'Wherever a subject takes upon himself a public trust for the benefit of the rest of his fellow-subjects, he is eo ipso bound to serve the subject in all the things that are within the reach and comprehension of such an office, under pain of an action against him, and for that see Kelway, 50, If on the road a shoe fall off my horse, and I come to a smith to have one put on, and the smith refuse to do it, an action will lie against him, because he has made profession of a trade which is for the public good, and has thereby exposed and vested an interest of himself in all the king's subjects that will employ him in the way of his trade. If an innkeeper refuse to entertain a guest when his house is not full, an action will lie against him; and so against a carrier, if his horses be not loaded, and he refuse to take a packet proper to be sent by a carrier; and t have known such actions maintained, though the cases are not reported.'

These observations were cited with approval by Baron Parke in Johnson v. Midland Ry. Co., (1849) 18 LJ Ex 366 and he added:

'Perhaps there may be some doubt now in the case of the smith...... It is clear that in the caseof an innkeeper an action will lie. There has never been any doubt about the liability of a carrier to carry according to the profession which he has made to the public.'

Compulsion is by common law because he exercises a public employment. Though for improper refusal he is liable to indictment, there does not appear to be a single case of a conviction on any such indictment: see note (a), Halsbury's Laws of England, third edition, volume 4, page 137. In this country there can be no prosecution for a refusal, since it is not made an offence. Obligation to carry may however be enforced in different ways, such as for example, a suit for damages for refusal to carry by cancellation of the public carriers permit. The District Judge, it appears to us, has not applied the proper test.

15. The evidence of the defendants themselves, clearly shows that they were carrying goods as public carriers. Defendant No. 1 says that he used to ply the truck on hire for carrying the goods of others as a public carrier. To the same effect is the evidence of defendant No. 2. The evidence of the plaintiffs witnesses shows that these goods were not the only goods that were carried in the truck on that fateful day, there were grain bags also. This is deposed to by Hussainbhai (P. W. 1), Bhayyalal (P. W. 2) and Babulal (P. W. 3). There is no evidence on behalf of the defendants that they ever refused to carry anyone's goods or that such a right was reserved by them in the application made by them for the permit of a public carrier. We doubt very much that if any such reservations were made, defendant No. 2 could have secured a permit as a public carrier. We therefore hold that defendant No. 2 was a common carrier and both the defendants would be liable as such.

16. On behalf of the respondents, it has been emphasised that 'public carrier' as denned in the Motor Vehicles Act is not synonymous with 'common carrier'. On behalf of the respondents Mr. Chandurkar attempted to bring his case within Balfast Ropework Co. v. Bushell, (1918) 1 KB 210 where the defendant described his business as that of an automobile engineer and haulage contractor. He owned two lorries intended for sale. With these and others which he hired when necessary he carried sugar from Liverpool to Manchester. At Manchester he invited offers of goods of all kinds, except machinery, for carriage to Liverpool and other places at charges varying with the state of his business. The offers made were either rejected or accepted if suitable to him as to goods or as to the rates. It was held that he was not a common carrier. He also relied upon Scarify v. Farrant, (1875) 10 LREx. 358. But that again is a case where there was a special contract, and as pointed out by Denman, J. the terms of business conducted by the defendant showed that the defendant did not so deal with the public as to undertake to carry goods in the absence of an agreement as to terms of carriage. Moreover, in that case the liability of the parties was governed by a special contract. These cases therefore do not help the contention of the respondents.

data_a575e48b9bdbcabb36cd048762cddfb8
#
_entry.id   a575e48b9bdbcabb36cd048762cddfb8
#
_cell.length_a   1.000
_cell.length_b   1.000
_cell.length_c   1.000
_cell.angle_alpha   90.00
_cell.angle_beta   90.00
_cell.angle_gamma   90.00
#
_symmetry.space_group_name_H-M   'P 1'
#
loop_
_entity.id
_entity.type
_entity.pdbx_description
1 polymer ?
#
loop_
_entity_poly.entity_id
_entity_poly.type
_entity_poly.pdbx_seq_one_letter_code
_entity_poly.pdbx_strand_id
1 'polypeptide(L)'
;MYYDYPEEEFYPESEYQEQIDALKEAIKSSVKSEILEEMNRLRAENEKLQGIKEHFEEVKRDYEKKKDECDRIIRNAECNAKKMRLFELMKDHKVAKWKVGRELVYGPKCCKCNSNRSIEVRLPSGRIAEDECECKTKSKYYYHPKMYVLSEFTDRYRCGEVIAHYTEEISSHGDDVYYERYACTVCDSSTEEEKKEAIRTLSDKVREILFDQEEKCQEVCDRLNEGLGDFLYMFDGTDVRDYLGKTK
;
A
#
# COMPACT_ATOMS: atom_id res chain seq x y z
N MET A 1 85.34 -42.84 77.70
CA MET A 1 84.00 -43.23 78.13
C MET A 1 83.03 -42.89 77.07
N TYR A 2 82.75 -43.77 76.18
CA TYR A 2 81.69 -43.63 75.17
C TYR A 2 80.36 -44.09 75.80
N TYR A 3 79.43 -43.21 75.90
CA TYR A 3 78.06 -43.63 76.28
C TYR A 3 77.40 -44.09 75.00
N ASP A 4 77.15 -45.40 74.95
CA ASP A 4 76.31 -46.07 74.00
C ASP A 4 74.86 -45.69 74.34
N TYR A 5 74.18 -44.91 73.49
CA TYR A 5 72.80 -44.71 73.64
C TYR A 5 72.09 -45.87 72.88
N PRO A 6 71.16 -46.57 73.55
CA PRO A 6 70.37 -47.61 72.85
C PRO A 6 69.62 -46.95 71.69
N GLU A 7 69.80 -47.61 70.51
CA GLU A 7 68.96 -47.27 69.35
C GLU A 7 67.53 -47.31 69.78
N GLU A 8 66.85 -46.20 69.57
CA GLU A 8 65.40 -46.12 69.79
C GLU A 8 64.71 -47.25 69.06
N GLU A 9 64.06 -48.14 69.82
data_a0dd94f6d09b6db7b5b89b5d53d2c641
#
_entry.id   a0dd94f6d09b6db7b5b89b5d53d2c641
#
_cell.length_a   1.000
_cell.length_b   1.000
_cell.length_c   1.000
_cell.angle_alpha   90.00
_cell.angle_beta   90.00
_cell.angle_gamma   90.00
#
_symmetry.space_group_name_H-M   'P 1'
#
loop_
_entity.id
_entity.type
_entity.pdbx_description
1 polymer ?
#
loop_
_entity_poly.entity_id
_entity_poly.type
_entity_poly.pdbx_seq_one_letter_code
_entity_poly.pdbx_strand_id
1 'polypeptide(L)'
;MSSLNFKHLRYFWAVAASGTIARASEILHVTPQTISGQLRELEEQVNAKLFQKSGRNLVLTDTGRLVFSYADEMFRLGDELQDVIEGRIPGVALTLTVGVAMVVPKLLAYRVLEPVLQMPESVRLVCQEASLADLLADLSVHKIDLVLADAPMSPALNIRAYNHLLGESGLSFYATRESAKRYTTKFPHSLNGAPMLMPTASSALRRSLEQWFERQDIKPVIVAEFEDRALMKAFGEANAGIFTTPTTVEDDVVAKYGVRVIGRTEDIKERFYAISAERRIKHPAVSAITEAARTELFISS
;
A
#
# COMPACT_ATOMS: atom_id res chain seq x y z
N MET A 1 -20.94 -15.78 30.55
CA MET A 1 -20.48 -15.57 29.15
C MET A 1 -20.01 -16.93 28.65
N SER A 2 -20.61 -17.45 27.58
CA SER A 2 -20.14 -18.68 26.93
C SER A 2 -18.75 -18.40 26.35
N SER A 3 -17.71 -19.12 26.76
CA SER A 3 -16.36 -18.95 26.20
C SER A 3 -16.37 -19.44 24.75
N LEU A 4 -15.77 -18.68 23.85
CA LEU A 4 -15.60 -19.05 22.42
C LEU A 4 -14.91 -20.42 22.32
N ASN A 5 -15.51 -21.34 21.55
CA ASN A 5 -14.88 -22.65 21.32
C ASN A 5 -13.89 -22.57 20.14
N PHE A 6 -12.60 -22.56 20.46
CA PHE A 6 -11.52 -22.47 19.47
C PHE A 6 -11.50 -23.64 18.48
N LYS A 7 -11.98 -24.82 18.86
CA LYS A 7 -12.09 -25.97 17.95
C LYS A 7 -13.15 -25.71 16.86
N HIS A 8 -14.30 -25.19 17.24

17. It is also argued that the question whether defendant No. 2 was a common carrier was one of fact and would not be open in second appeal. It will appear from the discussion above that the decision of the question depended upon the proper law to be applied to the facts of the case and thereforethe question would be open for consideration in second appeal and therefore in Letters Patent appeal.

18. The next question is about liability in the absence of proof of negligence. By law common carriers are liable as insurers of goods and they are responsible for any injury caused to the goods delivered to them, however caused except only by act of God or action of alien enemies. The principles are well established and apply in India. No proof of negligence is in such a case needed and the defendant has to establish the exception: see 18 Ind App 121; ILR (1954) GAU 433: AIR 1955 GAU 65; ILR (1961) Mad 1091: AIR 1962 Mad 44 and : AIR1959MP351 .

19. The next question is whether both the defendants are liable. The truck is admittedly owned by defendant No. 2. He was admittedly carrying on the business of transport of goods. Defendant No. 1 is his close relation and he allowed him to carry on the business by means of the same truck. Though defendant No. 2 maintains accounts, he has not produced them in support of his allegation that the truck has been given to defendant No. 1 on hire purchase agreement. Though the agreement is alleged to be of 12-11-1948 no steps are taken to transfer the ownership. The Court of facts was therefore justified in coming to the conclusion that the business was of defendant No. 2 and defendant No. 1 was only managing on his behalf. In second appeal the learned Judge could not have reviewed facts and held otherwise. Agency being established, it does not affect the question of liability even if the plaintiff did not know that defendant No. 2 was the owner and defendant No. 1 was only an agent. We are of the view that both are liable.

20. We accordingly allow the appeal and restore the decree of the District Court. In the circumstances of the case, however, we direct the parties to bear their own costs.

21. Appeal allowed.